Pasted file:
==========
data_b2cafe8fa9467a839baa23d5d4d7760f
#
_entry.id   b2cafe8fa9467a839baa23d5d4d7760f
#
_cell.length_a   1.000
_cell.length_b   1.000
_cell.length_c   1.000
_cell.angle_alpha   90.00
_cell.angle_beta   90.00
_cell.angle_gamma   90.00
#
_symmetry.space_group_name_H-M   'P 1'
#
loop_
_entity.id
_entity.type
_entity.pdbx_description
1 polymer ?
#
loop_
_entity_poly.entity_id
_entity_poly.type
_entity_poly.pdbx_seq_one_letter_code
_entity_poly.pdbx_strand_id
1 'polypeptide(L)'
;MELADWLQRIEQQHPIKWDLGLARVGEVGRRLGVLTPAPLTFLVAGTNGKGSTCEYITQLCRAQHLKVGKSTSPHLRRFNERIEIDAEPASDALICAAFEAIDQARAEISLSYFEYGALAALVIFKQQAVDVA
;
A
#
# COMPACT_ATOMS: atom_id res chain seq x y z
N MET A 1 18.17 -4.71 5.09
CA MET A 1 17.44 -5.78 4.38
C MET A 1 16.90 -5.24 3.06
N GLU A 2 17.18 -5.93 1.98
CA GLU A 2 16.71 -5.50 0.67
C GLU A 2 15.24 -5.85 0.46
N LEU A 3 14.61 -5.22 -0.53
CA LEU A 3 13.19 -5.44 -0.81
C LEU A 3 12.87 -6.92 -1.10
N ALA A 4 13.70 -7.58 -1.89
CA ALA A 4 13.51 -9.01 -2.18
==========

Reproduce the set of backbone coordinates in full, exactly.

data_b2cafe8fa9467a839baa23d5d4d7760f
#
_entry.id   b2cafe8fa9467a839baa23d5d4d7760f
#
_cell.length_a   1.000
_cell.length_b   1.000
_cell.length_c   1.000
_cell.angle_alpha   90.00
_cell.angle_beta   90.00
_cell.angle_gamma   90.00
#
_symmetry.space_group_name_H-M   'P 1'
#
loop_
_entity.id
_entity.type
_entity.pdbx_description
1 polymer ?
#
loop_
_entity_poly.entity_id
_entity_poly.type
_entity_poly.pdbx_seq_one_letter_code
_entity_poly.pdbx_strand_id
1 'polypeptide(L)'
;MELADWLQRIEQQHPIKWDLGLARVGEVGRRLGVLTPAPLTFLVAGTNGKGSTCEYITQLCRAQHLKVGKSTSPHLRRFNERIEIDAEPASDALICAAFEAIDQARAEISLSYFEYGALAALVIFKQQAVDVA
;
A
#
# COMPACT_ATOMS: atom_id res chain seq x y z
N MET A 1 18.17 -4.71 5.09
CA MET A 1 17.44 -5.78 4.38
C MET A 1 16.90 -5.24 3.06
N GLU A 2 17.18 -5.93 1.98
CA GLU A 2 16.71 -5.50 0.67
C GLU A 2 15.24 -5.85 0.46
N LEU A 3 14.61 -5.22 -0.53
CA LEU A 3 13.19 -5.44 -0.81
C LEU A 3 12.87 -6.92 -1.10
N ALA A 4 13.70 -7.58 -1.89
CA ALA A 4 13.51 -9.01 -2.18